A dear friend told me recently that he’d rewatched a movie series that he enjoyed. When he told me this, he offered, “It’s not perfect, but…” It got me thinking.
I’m in the habit, as he is, of adding that as a preface to a positive opinion of something. There are certain things which I like, which some people might call “guilty pleasures,” wherein I say something along the lines of, “It’s not perfect, but [I like it/it’s fun/it’s entertaining].”
Who Cares If It’s Perfect?
Why do people, including myself, attach that disclaimer when they mention things that they like?
It’s a “prebuttal” against anticipated criticism. How sad that we go into a conversation anticipating that the other person will instantly find fault with the thing we enjoy. It’s somewhere we’ve placed all ourselves, and it’s disappointing.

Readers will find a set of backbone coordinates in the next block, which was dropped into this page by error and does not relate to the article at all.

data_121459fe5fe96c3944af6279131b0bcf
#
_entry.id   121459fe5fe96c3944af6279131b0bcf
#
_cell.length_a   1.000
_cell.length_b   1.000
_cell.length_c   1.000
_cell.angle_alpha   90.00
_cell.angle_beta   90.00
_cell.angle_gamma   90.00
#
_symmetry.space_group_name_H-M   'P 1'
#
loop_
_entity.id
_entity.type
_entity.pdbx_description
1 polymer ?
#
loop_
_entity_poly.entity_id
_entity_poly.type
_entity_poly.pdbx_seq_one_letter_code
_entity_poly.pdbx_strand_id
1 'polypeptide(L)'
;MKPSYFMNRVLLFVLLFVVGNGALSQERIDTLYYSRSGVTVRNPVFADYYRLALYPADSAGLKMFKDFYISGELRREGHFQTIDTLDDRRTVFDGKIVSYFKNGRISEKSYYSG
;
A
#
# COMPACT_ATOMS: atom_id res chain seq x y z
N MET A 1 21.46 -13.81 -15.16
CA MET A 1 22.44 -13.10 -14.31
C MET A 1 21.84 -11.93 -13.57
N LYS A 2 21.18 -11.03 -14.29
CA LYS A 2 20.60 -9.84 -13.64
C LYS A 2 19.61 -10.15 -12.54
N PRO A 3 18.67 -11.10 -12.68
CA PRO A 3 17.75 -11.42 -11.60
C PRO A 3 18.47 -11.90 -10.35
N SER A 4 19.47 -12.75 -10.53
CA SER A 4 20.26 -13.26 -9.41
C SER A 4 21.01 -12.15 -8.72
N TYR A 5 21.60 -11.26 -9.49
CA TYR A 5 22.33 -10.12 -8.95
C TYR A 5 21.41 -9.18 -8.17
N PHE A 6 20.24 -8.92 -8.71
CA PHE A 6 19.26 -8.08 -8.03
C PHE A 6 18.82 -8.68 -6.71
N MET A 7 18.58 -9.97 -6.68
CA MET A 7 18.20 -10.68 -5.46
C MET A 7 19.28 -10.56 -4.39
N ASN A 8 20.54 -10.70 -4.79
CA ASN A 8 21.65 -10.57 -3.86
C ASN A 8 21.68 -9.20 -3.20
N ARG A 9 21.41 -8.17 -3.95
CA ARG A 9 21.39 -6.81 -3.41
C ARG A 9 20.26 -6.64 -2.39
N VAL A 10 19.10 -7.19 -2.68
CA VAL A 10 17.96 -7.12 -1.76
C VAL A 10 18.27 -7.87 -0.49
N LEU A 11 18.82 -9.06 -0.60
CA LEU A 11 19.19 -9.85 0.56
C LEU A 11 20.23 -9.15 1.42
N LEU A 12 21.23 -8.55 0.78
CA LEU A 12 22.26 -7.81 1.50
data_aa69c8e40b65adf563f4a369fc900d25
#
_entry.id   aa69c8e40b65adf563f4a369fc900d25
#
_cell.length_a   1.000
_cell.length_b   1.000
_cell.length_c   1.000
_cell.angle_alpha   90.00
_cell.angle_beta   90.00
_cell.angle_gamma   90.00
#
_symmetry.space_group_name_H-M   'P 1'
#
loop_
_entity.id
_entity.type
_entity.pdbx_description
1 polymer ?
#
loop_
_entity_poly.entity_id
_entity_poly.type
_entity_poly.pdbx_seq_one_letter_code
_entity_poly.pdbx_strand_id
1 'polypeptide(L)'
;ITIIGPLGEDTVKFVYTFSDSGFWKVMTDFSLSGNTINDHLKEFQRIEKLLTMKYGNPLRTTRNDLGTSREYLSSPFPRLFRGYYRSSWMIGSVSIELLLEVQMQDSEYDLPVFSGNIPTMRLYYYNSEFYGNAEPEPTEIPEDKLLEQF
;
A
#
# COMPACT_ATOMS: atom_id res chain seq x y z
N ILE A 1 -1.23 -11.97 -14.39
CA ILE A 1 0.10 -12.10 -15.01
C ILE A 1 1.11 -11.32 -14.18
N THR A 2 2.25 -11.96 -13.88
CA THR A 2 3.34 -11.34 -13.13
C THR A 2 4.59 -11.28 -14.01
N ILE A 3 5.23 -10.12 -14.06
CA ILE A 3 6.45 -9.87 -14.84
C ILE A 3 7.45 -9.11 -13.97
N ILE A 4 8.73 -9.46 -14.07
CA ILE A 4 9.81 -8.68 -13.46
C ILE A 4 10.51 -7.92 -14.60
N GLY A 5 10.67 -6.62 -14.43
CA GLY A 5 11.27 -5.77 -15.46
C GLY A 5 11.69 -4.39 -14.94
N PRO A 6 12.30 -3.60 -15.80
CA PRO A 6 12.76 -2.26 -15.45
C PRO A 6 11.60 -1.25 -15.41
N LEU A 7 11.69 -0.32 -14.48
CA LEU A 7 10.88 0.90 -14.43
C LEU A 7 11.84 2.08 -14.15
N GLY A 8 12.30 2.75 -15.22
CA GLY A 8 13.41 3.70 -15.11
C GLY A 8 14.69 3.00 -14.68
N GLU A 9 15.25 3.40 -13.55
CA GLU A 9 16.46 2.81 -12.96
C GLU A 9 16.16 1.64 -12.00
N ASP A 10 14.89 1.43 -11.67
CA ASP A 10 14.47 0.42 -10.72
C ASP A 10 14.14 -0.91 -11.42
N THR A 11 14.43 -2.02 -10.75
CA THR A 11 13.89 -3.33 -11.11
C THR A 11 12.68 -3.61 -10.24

Does it matter if something is perfect? Aren’t things sometimes better if they aren’t?
There are a few perfect things in life. The love you might have for your children could be perfect, if you’re lucky enough to be a parent. A perfect sunrise over the water could be perfect, if you’re lucky enough to see it. The first time you kissed someone for whom you had real feelings could be a perfect memory.
Given that we all know that perfection is a fleeting instance or an unattainable state of being outside of God, why would we bother prefacing our statements about enjoying a simple entertainment with a qualifier?
It’s not realistic to expect to enjoy something only if it is perfect.
Let’s just presume that most everything isn’t perfect. Then, when something is perfect, we attach the qualifier that it is perfect and that can be the wellspring of the conversation.
Maybe it’ll make conversations a little better when we discuss matters of opinion.